At her age, school should come first; at his age, relationships should not get your son in trouble in school.

This girl is only 13 and so doesn't have any exams herself.

You and I understand exams differently. Certainly she goes to school? Somehow she gets grades? Are tests different than exams?

It really doesn't matter. This 13 year old girl is not making your son and his well being a high priority. She's only 13, and can't do that yet. She's a bit young to be in such a time-consuming relationship with a boy. If he wants to take care of her (or anyone else) someday, he needs to be in a position to do so. If he isn't a natural wizard at some marketable skill, he needs to learn one. She shouldn't be interfering with his ability to do so.

You are his parents, and his well-being needs to come first to you. You have an obligation to inform the girl's parents, and maybe school counselor - which you should fulfill ASAP - about her condition, then start setting limits on this relationship. That is your responsibility to your son and his future.

While he may well balk, that's no reason not to step in as parents. I see two possible benefits to putting limits on the time they may spend (in person or on any device) together:

  • Your son will have more free time to pursue healthier ways to spend his time, and
  • she may stop seeing him as a comfort-object, either encouraging her to use more appropriate channels to deal with her issues, or to move on to someone who has more free time to spend on her.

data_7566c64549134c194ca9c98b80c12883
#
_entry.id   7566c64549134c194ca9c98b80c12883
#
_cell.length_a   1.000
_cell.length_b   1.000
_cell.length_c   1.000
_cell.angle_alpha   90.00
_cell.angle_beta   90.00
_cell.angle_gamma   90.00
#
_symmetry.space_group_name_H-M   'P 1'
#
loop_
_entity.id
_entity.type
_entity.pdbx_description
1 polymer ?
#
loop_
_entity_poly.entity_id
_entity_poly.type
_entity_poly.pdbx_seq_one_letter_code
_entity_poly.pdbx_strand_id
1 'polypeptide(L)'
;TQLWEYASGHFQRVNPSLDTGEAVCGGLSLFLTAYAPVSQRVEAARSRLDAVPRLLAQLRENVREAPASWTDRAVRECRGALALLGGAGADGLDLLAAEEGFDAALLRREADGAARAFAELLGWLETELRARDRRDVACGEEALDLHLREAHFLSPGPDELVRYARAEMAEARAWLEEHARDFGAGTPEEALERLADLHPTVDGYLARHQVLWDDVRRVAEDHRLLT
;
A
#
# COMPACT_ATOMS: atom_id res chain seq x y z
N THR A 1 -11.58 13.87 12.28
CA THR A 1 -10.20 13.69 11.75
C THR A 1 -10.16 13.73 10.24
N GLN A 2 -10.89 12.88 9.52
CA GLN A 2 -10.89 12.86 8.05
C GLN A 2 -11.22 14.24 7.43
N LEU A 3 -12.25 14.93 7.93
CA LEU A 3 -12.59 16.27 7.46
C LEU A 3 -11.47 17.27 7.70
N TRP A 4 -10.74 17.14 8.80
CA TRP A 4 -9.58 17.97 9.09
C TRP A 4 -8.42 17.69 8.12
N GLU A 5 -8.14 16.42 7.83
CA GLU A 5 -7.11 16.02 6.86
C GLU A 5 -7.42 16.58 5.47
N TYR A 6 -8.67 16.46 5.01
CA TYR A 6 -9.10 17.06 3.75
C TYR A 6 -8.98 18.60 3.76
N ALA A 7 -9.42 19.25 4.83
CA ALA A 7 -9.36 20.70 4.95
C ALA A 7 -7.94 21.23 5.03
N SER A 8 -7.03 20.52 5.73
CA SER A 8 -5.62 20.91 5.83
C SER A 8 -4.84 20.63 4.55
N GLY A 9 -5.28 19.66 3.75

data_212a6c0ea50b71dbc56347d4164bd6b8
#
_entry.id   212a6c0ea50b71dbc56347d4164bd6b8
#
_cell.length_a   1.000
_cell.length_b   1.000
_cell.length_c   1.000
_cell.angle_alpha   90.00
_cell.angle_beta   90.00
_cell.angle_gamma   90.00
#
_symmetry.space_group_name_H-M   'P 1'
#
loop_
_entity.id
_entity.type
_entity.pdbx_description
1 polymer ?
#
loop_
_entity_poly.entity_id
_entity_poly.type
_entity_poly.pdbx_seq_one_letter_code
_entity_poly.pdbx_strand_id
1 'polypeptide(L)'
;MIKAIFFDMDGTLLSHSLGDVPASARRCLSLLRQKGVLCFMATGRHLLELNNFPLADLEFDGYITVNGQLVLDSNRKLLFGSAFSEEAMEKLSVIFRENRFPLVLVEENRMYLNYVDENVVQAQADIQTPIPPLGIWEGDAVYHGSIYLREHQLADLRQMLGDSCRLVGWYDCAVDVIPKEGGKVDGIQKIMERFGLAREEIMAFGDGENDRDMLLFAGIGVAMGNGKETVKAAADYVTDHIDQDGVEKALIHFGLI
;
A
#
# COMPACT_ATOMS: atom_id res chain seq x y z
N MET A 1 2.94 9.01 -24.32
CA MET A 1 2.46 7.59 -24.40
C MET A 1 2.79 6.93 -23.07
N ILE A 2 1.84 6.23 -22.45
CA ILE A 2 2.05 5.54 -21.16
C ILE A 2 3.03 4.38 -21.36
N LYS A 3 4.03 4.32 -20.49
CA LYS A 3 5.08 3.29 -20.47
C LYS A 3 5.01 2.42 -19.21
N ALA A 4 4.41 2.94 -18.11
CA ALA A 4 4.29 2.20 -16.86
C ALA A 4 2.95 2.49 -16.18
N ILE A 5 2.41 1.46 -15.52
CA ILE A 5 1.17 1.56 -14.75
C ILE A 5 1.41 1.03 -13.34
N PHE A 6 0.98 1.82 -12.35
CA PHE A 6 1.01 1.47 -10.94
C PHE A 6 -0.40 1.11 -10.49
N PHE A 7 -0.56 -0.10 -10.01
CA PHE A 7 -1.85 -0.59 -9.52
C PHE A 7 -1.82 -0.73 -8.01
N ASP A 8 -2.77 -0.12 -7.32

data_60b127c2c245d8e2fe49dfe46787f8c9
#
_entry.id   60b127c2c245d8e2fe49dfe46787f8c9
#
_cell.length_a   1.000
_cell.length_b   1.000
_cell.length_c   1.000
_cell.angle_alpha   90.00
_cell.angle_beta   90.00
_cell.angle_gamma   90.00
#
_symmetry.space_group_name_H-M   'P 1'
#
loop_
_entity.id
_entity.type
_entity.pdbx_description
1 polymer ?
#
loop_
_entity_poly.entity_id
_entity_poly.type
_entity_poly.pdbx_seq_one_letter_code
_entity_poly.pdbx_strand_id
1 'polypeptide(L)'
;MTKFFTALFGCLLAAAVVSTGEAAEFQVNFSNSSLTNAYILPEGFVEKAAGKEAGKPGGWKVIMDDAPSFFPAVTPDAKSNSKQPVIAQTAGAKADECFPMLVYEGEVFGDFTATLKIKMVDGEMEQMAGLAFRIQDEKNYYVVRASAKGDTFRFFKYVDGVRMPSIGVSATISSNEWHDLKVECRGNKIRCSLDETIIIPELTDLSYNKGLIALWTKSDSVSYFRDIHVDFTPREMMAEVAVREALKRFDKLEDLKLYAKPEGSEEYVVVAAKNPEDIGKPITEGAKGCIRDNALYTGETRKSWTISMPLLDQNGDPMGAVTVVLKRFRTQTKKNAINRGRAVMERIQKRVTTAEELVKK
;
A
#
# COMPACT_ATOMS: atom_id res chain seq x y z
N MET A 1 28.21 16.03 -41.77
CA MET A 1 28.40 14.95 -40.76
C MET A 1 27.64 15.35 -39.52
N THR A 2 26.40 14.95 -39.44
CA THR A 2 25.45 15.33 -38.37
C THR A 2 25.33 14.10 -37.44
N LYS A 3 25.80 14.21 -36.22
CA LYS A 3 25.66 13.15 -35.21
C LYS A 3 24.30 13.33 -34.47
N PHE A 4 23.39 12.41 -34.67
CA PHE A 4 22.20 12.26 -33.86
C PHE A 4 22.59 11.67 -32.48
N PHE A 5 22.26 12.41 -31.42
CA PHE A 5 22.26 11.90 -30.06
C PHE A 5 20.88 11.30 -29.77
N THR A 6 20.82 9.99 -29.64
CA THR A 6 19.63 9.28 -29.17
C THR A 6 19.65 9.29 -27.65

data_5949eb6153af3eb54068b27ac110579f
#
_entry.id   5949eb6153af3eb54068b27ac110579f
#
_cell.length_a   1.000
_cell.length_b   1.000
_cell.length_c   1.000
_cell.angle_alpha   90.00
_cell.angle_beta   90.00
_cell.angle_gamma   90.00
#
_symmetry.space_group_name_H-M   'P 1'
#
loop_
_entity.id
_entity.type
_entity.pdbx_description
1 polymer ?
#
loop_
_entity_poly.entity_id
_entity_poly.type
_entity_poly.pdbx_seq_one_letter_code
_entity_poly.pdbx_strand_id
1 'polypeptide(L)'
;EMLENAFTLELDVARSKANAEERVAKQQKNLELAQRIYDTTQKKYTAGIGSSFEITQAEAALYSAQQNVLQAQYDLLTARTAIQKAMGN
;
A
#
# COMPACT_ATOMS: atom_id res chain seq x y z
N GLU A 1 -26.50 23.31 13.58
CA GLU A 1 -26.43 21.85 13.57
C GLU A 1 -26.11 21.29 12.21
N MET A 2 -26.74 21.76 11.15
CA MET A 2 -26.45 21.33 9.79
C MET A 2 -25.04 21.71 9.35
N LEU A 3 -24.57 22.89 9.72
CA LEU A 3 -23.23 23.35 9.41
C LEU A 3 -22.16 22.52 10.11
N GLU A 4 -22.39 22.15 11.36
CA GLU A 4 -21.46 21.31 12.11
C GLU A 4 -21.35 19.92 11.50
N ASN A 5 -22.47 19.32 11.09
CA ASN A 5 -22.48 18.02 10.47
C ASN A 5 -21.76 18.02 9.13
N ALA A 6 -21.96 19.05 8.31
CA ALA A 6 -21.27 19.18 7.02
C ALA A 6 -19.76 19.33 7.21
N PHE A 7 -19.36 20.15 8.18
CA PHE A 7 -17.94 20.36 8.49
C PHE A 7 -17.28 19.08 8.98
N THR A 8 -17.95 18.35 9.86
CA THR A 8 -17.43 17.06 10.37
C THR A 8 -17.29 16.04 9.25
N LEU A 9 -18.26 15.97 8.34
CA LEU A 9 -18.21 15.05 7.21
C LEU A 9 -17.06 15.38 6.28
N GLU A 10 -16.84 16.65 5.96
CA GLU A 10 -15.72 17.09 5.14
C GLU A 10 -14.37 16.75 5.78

He doesn't see any of his friends any more. They came up with an arrangement that they were only to spend time with each other.

In an adult relationship, this would be seen as a precursor to potential abuse. Social isolation means that the isolator is in the position to meet all the the isolated's emotional needs. Or not to. It's a means of control. Explain to your son that this is an unreasonable and unhealthy request for someone to make of him. Hanging out with groups of friends with occasional time alone together is a more normal and healthy relationship for their ages.

When we get in the way and take his phone away because of homework and such he gets really stressed telling us that this girl is in real trouble and needs his help.

That's what her parents, her counselor(s), Child Protection Services, the police, and suicide hotlines are for.

I come to take his phone away at bed time and the kid completely freaks out. He bangs on about how he misses her and he just wants more time with her and he needs the phone just to hear her say I love you one more time.

At his age, this is important to him: to have a female love interest, to be loved, to feel he's in an adult(ish) relationship independent of you, etc. But it's also an immature, unhealthy relationship, and he needs to understand that you are looking out for him out of love and concern. If he absolutely refuses to believe you, make an appointment with his school counselor, discuss the situation, then meet with them with your son. The counselor should shed some light on your son's you-don't-understand-you're-my-parents type objections. If therapy is free in your country, or covered by insurance, he might benefit from examining his own need to be a such an important figure in a relationship with someone else. Wanting to be loved is normal. Wanting to provide full-time therapy is not.